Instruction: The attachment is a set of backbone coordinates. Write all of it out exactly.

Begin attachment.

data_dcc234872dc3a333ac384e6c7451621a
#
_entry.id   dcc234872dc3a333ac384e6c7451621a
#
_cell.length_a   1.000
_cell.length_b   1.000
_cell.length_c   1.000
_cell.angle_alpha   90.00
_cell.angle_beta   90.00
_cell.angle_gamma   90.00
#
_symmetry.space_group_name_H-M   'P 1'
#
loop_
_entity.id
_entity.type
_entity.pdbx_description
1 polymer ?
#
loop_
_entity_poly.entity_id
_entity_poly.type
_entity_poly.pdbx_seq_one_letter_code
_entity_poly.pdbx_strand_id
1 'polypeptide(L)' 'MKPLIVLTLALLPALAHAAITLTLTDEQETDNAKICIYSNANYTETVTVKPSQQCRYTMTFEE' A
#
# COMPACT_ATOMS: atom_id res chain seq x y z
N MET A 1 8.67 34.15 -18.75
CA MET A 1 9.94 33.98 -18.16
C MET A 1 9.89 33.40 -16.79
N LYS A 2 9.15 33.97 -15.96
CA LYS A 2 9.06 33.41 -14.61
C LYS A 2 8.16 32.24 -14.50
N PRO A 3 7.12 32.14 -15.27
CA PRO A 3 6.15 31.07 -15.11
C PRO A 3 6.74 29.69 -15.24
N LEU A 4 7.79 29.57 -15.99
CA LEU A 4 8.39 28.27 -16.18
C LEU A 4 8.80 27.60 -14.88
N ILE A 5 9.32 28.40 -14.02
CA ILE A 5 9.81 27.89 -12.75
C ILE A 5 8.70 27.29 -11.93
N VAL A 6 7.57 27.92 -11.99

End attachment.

data_dcc234872dc3a333ac384e6c7451621a
#
_entry.id   dcc234872dc3a333ac384e6c7451621a
#
_cell.length_a   1.000
_cell.length_b   1.000
_cell.length_c   1.000
_cell.angle_alpha   90.00
_cell.angle_beta   90.00
_cell.angle_gamma   90.00
#
_symmetry.space_group_name_H-M   'P 1'
#
loop_
_entity.id
_entity.type
_entity.pdbx_description
1 polymer ?
#
loop_
_entity_poly.entity_id
_entity_poly.type
_entity_poly.pdbx_seq_one_letter_code
_entity_poly.pdbx_strand_id
1 'polypeptide(L)' 'MKPLIVLTLALLPALAHAAITLTLTDEQETDNAKICIYSNANYTETVTVKPSQQCRYTMTFEE' A
#
# COMPACT_ATOMS: atom_id res chain seq x y z
N MET A 1 8.67 34.15 -18.75
CA MET A 1 9.94 33.98 -18.16
C MET A 1 9.89 33.40 -16.79
N LYS A 2 9.15 33.97 -15.96
CA LYS A 2 9.06 33.41 -14.61
C LYS A 2 8.16 32.24 -14.50
N PRO A 3 7.12 32.14 -15.27
CA PRO A 3 6.15 31.07 -15.11
C PRO A 3 6.74 29.69 -15.24
N LEU A 4 7.79 29.57 -15.99
CA LEU A 4 8.39 28.27 -16.18
C LEU A 4 8.80 27.60 -14.88
N ILE A 5 9.32 28.40 -14.02
CA ILE A 5 9.81 27.89 -12.75
C ILE A 5 8.70 27.29 -11.93
N VAL A 6 7.57 27.92 -11.99